• The Boolean logic behind the combination of conditions is potentially complex and confusing, and the results of selecting various combinations of options are rather difficult to predict. For example, selecting an option to include a condition often results in a decrease in the number of topics displayed. The reason for this somewhat counter-intuitive behaviour is that all conditions are displayed by default; but when you select an option, any condition that is not associated with the option is hidden.
  • In my experience, users of Help systems are too impatient to spend time using additional options such as these content filters

Dynamic Content Filters can also be applied programmatically by content-sensitive calls from an application, and this is perhaps where they offer most potential. Based on the user's configuration or locale, the context-sensitive Help presents only the specific content that relevant to them.

Note that only Responsive HTML5 and Mobile App outputs support dynamic content filters. If you are building WebHelp, you can still use Content categories that enable users to choose the category that is relevant to them. However, these only affect the TOC and Index, and do not restrict the scope of the Search.

Other miscellaneous enhancements

There is a range of other enhancements throughout the product in the 2015 release. Most significant of these are the improvements to the HTML5 outputs (which are rapidly becoming the most popular and frequently used output format with the rise of the mobile Web). Adobe is claiming file size savings of about 20KB per topic, which results in faster and more responsive HTML5 output with smoother transitions between pages. There are also some new options within the provided responsive HTML5 layouts. These include out-of-the-box support for social widgets that enable your users to share content on Facebook and Twitter.

The process of configuring RoboHelp to publish content as an installable app on the Android and iOS platforms has been simplified by the integration of PhoneGap, a web-based mobile development framework provided by Adobe. Although I haven't fully tested the process, I expect it to be much simpler than the convoluted and technically challenging set of steps required in previous versions of RoboHelp.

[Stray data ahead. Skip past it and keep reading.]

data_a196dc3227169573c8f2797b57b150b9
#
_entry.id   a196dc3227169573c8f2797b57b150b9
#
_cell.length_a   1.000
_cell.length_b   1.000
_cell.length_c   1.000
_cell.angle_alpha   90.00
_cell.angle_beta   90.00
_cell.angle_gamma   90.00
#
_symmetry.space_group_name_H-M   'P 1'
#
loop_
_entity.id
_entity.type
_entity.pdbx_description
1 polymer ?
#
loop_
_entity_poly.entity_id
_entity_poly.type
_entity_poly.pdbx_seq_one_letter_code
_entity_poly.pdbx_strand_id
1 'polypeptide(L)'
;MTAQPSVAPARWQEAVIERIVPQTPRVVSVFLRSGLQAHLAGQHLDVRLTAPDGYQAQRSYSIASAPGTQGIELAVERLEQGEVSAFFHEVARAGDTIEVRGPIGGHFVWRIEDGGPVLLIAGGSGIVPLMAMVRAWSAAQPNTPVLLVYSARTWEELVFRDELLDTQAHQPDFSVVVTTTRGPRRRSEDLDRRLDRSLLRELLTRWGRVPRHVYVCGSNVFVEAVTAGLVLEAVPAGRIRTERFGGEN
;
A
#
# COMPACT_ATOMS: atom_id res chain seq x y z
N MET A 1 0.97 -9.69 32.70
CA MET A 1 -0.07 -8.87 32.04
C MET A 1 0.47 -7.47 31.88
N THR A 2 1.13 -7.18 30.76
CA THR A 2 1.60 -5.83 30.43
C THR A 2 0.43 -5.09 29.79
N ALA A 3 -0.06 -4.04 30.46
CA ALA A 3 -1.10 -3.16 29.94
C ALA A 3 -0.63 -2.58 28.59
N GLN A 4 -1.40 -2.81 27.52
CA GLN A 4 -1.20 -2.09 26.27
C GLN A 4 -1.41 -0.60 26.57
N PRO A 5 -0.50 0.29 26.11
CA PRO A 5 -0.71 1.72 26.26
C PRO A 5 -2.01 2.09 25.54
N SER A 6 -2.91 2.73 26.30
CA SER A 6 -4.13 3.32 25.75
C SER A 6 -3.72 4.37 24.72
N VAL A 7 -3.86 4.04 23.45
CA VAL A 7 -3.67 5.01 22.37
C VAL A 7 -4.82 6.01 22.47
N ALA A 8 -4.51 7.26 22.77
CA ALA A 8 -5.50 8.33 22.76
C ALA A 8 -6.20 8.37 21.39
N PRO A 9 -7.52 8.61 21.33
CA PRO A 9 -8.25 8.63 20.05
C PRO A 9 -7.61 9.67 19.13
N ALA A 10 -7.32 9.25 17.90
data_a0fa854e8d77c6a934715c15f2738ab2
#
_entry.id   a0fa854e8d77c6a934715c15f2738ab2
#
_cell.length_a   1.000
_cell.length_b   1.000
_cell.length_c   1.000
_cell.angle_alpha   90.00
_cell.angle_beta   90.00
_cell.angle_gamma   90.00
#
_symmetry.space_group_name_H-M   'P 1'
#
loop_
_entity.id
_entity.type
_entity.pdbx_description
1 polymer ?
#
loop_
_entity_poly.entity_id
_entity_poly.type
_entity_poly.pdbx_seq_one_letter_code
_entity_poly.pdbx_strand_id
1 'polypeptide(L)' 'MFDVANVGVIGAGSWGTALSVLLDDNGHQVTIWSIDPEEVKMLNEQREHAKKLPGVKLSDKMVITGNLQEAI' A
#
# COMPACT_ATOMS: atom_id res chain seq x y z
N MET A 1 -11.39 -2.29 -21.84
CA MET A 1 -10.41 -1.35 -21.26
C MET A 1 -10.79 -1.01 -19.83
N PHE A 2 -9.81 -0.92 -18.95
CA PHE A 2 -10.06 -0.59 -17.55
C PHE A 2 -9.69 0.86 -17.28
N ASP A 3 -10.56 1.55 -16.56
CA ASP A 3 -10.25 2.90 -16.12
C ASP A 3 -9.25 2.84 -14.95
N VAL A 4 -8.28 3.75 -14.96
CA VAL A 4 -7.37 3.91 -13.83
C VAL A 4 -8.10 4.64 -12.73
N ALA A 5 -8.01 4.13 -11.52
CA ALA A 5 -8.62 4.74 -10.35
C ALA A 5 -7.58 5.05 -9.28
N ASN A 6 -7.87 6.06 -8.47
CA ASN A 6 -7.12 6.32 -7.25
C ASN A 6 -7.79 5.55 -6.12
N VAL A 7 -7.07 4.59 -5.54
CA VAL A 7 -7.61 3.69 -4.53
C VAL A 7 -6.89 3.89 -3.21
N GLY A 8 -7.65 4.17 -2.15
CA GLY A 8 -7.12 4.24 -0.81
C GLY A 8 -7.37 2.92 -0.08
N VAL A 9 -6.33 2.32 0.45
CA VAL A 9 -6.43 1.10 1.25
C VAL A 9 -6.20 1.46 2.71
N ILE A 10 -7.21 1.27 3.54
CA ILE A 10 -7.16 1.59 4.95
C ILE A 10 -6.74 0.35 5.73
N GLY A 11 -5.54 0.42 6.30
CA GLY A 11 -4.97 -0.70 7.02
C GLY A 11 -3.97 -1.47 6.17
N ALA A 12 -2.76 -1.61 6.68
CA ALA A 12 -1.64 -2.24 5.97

Other relatively minor enhancements include:

  • A new Remember project state option. This enables you to close a project midway through a task at the end of the day, and then easily resume the task when you open the project again the following morning.
  • Named conditional build expressions. You can assign meaningful names to conditional build expressions, making it easier to remember their purpose.
  • Conditional content is now marked with a coloured over-line rather than background shading (see screenshot below).Whether you consider this to be an improvement is a matter of personal preference, but Adobe's view is that it makes the content easier to read.

    Conditional content with over-line

  • Find topics and images in Project Manager. You can now right-click on any item (such as an image displayed within a topic) and choose Locate Item to see it highlighted in Project Manager.
  • Easy update of CSS styles. After applying inline formatting to a paragraph, you can click the new Update Style button to update the paragraph's style based on the applied formatting. This actually represents a slight loss of functionality, since it was possible to update the style in previous versions of RoboHelp by clicking the style name and pressing Enter, which gave you the options of either updating the style or reapplying the original style. This choice is not available from the Update Style button. However, it does make this feature more obvious and discoverable.

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RoboHelp's own Help system

Although RoboHelp's own Help system has improved over recent versions, it is still below the standard that I would expect from a worldleading Help Authoring Tool. The quality and usefulness of the content is variable, it lacks good examples, and often strays into marketing hype rather than providing clear and concise instructions aimed at the real needs of users. The formatting and presentation is oddly inconsistent and lacking in finesse, and there is minimal use of colour, images, or related topics links. There are also no breadcrumbs or a glossary of terms. Overall, the Help represents a missed opportunity to show-case the range of features supported by RoboHelp.

Conclusion

RoboHelp's 2015 release gives a much-needed refresh to the UI, bringing it into line with other modern ribbon-based authoring tools. Beneath the surface, the significant changes are the introduction of the very interesting Dynamic Content Filters and some welcome enhancements to the HTML5 output formats, particularly in relation to Search.